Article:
Category: Parapsychology

The passengers on MH370 deserve better than this

The search for the missing Malaysian Airlines flight MH370 is a vastly complex endeavour. But it’s an empirical endeavour — it requires valid and reliable measurement and scanning methods, and an ability to objectively verify and triangulate all incoming data in order to draw logical conclusions about where to look next. For example, the latest wave of efforts appear to be benefiting hugely from satellite imagery, and we can only hope this helps investigators to quickly solve this tragic mystery.

Of course, the fact that it is a tragedy is no barrier to the crass minds of contemporary pseudoscientists. So we end up with this abomination, on CNN of all places:

CNN, I tells ya (Pic: Screengrab from video on Mediaite.com)

CNN, I tells ya (Pic: Screengrab from video on Mediaite.com)

Yes. It’s a psychic. Continue reading “The passengers on MH370 deserve better than this”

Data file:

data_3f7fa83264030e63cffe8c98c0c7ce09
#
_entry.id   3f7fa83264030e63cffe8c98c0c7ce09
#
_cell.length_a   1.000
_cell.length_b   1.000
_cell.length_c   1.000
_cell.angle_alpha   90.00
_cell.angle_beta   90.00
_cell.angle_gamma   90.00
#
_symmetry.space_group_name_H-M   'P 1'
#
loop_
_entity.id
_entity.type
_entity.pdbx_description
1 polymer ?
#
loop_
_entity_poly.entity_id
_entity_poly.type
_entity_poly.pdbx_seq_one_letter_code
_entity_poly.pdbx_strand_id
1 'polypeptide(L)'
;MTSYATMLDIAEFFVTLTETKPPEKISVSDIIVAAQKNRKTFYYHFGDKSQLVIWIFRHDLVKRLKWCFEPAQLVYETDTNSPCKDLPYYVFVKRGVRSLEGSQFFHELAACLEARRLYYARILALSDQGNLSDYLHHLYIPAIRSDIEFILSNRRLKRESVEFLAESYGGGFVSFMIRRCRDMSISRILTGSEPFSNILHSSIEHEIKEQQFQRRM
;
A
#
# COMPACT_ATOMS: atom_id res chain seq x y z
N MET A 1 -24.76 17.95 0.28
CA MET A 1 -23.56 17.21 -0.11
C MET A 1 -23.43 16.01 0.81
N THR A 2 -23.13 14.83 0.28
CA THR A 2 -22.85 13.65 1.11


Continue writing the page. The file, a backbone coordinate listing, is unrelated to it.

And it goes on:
The Science of Misunderstanding

Just over a week ago, I gave a public lecture for Cork Skeptics at the magnificent Blackrock Castle Observatory. Subject to technological issues (i.e., assuming it worked), a video of the talk will be available online soon. In the meantime you can view the full slideshow above.

The evening was very well attended and I think the talk was a success. Also speaking was Síle Lane of Sense About Science, who presented a terrific briefing about their Ask For Evidence campaign.

That's me in the corner
(Photo: Alan B.)

Just to remind you, my lecture looked at the ways in which the human tendency toward faulty reasoning can be seen as a protective adaptation (for example, it helps us stave off depression). Continue reading “The Science of Misunderstanding”

“Extraordinary people, ordinary evidence”

Here’s just something for the archives. I rarely write book reviews nowadays (although I often get invited to do so), partly because they can become extremely time-consuming. After all, to be fair to the book’s authors or editors, you do need to actually read the book in question before reviewing it (a principle that, as far as I can tell, does not command universal adherence). Of course if the book is terrific, then that’s no problem; you’d be glad to read it anyway whether or not you were invited to write a review. But if the book is poor, then things become uncomfortable; reading it to completion and then writing the review can be extremely tedious indeed. Continue reading ““Extraordinary people, ordinary evidence””

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